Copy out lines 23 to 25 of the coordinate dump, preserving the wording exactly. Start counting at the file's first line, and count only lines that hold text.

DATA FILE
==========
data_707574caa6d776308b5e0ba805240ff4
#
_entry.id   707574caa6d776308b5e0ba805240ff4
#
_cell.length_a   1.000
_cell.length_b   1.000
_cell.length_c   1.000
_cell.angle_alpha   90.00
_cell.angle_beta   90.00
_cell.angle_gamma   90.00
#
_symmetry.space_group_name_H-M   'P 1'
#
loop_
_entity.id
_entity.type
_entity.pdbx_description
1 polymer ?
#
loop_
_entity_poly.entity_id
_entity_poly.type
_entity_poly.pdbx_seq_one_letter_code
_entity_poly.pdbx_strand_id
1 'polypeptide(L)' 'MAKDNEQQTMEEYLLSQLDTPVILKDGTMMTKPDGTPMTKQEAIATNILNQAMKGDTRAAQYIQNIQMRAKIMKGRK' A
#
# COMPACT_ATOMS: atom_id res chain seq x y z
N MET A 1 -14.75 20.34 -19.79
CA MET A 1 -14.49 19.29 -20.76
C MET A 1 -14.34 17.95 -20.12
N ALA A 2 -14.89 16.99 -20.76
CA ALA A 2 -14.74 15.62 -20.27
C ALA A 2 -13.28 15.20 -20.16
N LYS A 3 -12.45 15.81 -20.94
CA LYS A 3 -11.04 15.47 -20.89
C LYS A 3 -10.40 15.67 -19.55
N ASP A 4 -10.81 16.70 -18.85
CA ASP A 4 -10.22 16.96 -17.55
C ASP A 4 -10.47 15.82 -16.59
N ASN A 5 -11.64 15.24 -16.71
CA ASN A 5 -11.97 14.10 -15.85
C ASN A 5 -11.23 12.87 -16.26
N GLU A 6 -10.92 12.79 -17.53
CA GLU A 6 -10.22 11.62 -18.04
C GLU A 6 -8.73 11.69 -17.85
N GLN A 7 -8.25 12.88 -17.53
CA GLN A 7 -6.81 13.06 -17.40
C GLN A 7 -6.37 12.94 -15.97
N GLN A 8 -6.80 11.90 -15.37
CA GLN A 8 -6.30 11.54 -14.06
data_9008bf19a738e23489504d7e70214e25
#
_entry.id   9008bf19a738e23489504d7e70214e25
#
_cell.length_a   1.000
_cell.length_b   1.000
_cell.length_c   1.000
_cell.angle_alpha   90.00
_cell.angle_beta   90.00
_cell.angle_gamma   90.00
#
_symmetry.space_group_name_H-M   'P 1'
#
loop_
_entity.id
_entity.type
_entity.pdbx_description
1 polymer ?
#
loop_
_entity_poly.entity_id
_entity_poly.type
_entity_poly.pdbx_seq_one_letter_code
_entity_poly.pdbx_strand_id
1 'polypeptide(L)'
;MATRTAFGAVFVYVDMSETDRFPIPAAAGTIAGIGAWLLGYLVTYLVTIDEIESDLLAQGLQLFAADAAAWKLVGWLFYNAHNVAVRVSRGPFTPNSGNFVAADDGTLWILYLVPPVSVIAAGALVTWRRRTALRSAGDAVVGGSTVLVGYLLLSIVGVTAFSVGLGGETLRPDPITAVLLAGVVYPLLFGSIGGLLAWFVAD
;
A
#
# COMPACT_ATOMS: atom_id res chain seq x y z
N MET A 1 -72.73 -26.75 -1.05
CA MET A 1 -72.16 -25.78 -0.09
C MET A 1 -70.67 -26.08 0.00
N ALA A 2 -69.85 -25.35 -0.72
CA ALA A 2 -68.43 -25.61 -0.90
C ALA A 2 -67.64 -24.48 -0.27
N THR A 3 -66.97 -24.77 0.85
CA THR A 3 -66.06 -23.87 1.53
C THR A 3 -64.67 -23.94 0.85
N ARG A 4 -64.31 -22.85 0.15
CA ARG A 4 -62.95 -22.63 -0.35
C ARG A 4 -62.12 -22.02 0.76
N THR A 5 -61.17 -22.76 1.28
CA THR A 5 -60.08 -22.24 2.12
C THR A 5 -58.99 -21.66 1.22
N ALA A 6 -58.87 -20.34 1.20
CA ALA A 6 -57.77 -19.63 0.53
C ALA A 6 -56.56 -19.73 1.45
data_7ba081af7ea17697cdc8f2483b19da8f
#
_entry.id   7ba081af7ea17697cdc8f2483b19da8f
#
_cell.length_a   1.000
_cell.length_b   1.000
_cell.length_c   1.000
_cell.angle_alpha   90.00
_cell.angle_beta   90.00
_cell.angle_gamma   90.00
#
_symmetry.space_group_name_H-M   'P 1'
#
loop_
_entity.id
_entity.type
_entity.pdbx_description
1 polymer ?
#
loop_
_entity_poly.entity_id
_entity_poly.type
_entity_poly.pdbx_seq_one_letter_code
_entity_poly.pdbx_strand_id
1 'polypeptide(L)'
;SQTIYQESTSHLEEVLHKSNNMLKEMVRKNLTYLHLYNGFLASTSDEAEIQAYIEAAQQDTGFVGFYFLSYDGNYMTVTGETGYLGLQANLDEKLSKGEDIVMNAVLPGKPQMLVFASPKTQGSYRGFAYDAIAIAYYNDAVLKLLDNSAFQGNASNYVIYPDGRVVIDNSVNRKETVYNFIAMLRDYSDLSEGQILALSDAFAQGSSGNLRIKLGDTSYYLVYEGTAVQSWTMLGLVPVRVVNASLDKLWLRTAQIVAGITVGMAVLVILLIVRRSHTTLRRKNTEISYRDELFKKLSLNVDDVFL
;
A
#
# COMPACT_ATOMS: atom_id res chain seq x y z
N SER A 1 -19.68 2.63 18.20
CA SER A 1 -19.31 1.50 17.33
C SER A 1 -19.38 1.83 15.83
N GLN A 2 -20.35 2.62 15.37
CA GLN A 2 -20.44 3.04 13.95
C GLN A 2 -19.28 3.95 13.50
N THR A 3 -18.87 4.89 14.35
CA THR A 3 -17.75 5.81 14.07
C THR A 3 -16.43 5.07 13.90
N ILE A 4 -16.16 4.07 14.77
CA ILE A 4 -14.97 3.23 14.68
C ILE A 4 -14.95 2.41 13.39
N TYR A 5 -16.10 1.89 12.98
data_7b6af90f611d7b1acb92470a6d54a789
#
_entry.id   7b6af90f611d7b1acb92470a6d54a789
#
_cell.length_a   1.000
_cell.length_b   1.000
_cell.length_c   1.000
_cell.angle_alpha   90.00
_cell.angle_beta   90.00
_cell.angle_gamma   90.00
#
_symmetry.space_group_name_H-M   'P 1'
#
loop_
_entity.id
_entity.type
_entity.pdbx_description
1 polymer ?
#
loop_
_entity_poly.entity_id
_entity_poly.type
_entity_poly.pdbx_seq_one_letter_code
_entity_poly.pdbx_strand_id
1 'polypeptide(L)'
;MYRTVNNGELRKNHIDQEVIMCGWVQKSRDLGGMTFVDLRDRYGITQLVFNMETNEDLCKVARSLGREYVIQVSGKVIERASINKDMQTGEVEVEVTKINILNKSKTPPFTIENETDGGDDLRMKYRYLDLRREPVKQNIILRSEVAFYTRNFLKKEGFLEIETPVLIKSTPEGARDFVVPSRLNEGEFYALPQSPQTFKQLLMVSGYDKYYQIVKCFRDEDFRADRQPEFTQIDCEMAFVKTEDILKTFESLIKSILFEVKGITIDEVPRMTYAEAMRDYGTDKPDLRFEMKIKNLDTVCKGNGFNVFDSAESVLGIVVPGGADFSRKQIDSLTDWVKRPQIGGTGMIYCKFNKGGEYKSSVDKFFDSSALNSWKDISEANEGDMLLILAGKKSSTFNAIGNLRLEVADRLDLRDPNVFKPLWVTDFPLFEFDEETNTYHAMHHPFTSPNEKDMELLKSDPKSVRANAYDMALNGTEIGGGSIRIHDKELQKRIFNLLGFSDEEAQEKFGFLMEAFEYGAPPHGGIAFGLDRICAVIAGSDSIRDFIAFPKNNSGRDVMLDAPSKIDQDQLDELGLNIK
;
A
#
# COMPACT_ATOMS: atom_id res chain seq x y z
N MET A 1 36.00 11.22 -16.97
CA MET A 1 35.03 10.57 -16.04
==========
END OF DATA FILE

_entity_poly.pdbx_seq_one_letter_code
_entity_poly.pdbx_strand_id
1 'polypeptide(L)' 'MAKDNEQQTMEEYLLSQLDTPVILKDGTMMTKPDGTPMTKQEAIATNILNQAMKGDTRAAQYIQNIQMRAKIMKGRK' A